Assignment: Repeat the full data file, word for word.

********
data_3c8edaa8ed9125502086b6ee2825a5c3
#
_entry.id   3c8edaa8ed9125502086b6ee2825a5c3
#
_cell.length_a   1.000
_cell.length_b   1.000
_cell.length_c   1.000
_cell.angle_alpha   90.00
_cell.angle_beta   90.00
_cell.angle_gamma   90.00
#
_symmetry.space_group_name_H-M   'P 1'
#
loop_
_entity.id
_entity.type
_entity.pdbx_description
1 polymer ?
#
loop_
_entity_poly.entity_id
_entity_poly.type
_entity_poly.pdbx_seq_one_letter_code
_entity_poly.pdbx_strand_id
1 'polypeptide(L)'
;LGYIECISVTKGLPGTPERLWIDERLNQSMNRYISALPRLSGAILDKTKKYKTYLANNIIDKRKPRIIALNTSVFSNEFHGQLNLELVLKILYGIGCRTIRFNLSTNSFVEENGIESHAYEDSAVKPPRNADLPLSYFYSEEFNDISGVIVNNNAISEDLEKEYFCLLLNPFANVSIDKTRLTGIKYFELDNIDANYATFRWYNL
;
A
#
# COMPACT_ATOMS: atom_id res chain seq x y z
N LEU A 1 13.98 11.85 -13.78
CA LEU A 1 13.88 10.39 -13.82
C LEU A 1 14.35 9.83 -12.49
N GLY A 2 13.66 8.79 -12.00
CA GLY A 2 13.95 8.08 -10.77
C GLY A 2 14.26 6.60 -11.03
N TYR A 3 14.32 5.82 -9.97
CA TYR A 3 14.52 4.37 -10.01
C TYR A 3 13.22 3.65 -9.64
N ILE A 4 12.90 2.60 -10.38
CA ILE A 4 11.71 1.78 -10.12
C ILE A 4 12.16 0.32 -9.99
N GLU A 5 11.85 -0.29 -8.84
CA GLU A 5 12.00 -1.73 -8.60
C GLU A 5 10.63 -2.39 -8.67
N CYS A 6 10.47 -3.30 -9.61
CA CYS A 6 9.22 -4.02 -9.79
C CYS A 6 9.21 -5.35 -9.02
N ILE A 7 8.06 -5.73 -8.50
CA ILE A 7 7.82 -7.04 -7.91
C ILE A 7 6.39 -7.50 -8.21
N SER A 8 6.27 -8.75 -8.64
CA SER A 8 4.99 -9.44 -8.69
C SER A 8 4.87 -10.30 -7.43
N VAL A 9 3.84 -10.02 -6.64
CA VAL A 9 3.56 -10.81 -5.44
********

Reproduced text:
data_3c8edaa8ed9125502086b6ee2825a5c3
#
_entry.id   3c8edaa8ed9125502086b6ee2825a5c3
#
_cell.length_a   1.000
_cell.length_b   1.000
_cell.length_c   1.000
_cell.angle_alpha   90.00
_cell.angle_beta   90.00
_cell.angle_gamma   90.00
#
_symmetry.space_group_name_H-M   'P 1'
#
loop_
_entity.id
_entity.type
_entity.pdbx_description
1 polymer ?
#
loop_
_entity_poly.entity_id
_entity_poly.type
_entity_poly.pdbx_seq_one_letter_code
_entity_poly.pdbx_strand_id
1 'polypeptide(L)'
;LGYIECISVTKGLPGTPERLWIDERLNQSMNRYISALPRLSGAILDKTKKYKTYLANNIIDKRKPRIIALNTSVFSNEFHGQLNLELVLKILYGIGCRTIRFNLSTNSFVEENGIESHAYEDSAVKPPRNADLPLSYFYSEEFNDISGVIVNNNAISEDLEKEYFCLLLNPFANVSIDKTRLTGIKYFELDNIDANYATFRWYNL
;
A
#
# COMPACT_ATOMS: atom_id res chain seq x y z
N LEU A 1 13.98 11.85 -13.78
CA LEU A 1 13.88 10.39 -13.82
C LEU A 1 14.35 9.83 -12.49
N GLY A 2 13.66 8.79 -12.00
CA GLY A 2 13.95 8.08 -10.77
C GLY A 2 14.26 6.60 -11.03
N TYR A 3 14.32 5.82 -9.97
CA TYR A 3 14.52 4.37 -10.01
C TYR A 3 13.22 3.65 -9.64
N ILE A 4 12.90 2.60 -10.38
CA ILE A 4 11.71 1.78 -10.12
C ILE A 4 12.16 0.32 -9.99
N GLU A 5 11.85 -0.29 -8.84
CA GLU A 5 12.00 -1.73 -8.60
C GLU A 5 10.63 -2.39 -8.67
N CYS A 6 10.47 -3.30 -9.61
CA CYS A 6 9.22 -4.02 -9.79
C CYS A 6 9.21 -5.35 -9.02
N ILE A 7 8.06 -5.73 -8.50
CA ILE A 7 7.82 -7.04 -7.91
C ILE A 7 6.39 -7.50 -8.21
N SER A 8 6.27 -8.75 -8.64
CA SER A 8 4.99 -9.44 -8.69
C SER A 8 4.87 -10.30 -7.43
N VAL A 9 3.84 -10.02 -6.64
CA VAL A 9 3.56 -10.81 -5.44